Credit: Beth Coombs/TSM

October is Breast Cancer Awareness Month. Wearing pink is great, but the most important thing you can do to is to get your mammogram. If you're wondering what to expect - I've got you covered.

I get a mammogram every year - sometimes more than once a year - because the women in my family have what are called 'dense breasts' - which just means they're a little harder to image and prone to cysts, which can feel like lumps.

I've been using the MVHS Imaging Center (in the Business Park in Utica) for years, and I like everything about how they do what they do. (I've only got one gripe - a few years ago, they used to have Milano cookies along with coffee in the waiting room. #bringbackthemilanos)

Getting a screening mammogram is the best way to detect breast cancer, and early detection can improve your outcome if cancer is found.

  • About 1 in 8 U.S. women (about 12%) will develop invasive breast cancer over the course of her lifetime. (breastcancer.org)
  • In 2020, an estimated 276,480 new cases of invasive breast cancer are expected to be diagnosed in women in the U.S., along with 48,530 new cases of non-invasive (in situ) breast cancer. (breastcancer.org)

Even with no history of breast cancer, you should still be screened, and all women should be doing monthly manual breast exams.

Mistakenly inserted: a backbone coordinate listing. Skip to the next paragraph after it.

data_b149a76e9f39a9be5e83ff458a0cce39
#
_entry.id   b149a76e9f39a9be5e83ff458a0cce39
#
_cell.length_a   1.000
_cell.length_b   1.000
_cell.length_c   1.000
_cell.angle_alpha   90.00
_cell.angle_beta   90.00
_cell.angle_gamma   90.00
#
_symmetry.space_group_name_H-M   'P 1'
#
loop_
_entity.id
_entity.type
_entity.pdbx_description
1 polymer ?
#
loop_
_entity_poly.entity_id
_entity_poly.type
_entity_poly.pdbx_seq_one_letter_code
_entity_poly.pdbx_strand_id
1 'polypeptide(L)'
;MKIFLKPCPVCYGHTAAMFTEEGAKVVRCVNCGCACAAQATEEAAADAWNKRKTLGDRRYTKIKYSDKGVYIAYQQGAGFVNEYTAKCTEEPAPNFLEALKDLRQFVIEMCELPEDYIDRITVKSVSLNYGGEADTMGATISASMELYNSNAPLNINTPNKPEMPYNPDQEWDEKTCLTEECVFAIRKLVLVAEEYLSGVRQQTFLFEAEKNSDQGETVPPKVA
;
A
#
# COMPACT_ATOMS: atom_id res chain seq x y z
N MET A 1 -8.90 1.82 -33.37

A mammogram is an x-ray of the breast. Now, there's even newer technology - a 3-D mammogram. That's the only kind available at the MVHS Imaging Center, and the kind recommended for people with dense breasts, like me. The American Cancer Society says "many studies have found that 3D mammography appears to lower the chance of being called back for follow-up testing. It also appears to find more breast cancers, and several studies have shown it can be helpful in women with more dense breasts." There's a bigger study going on to compare 3-D and 2-D mammograms.

Credit: Beth Coombs/TSM

Here's what you can expect when you get your mammogram:

  • When you show up for your appointment, you'll be checked in like you would be for any other doctor's appointment.
  • When it's your turn, you get called back to the changing area where you'll undress from the waist up, and put on a hospital gown. You're not supposed to wear deodorant, but if you do, they'll have you wipe it off. Pro tip: wear a cardigan to put over your hospital gown, because the rooms can get chilly.
  • Then you'll head to another waiting area, until you're called in for your mammogram.
  • The actual mammogram only takes a few minutes. Yes, your breast does get squished between two plates - although now the plates at the Imaging Center are curved, because, well, boobs are round.
  • Does it hurt? No. Does it feel great? Also, no. I'd describe it as uncomfortable, but tolerable for the few seconds it takes to get the pictures.

Depending on your results, you may be called in for a few extra images, or - if you're like me - you'll get an ultrasound. You'll be notified of the results - and if there's anything they need to examine further, you'll be called back for more tests.

As someone who has had several friends diagnosed with breast cancer, I can't encourage you enough to go and get your breast exam. I promise you, it's worth your health, and your future.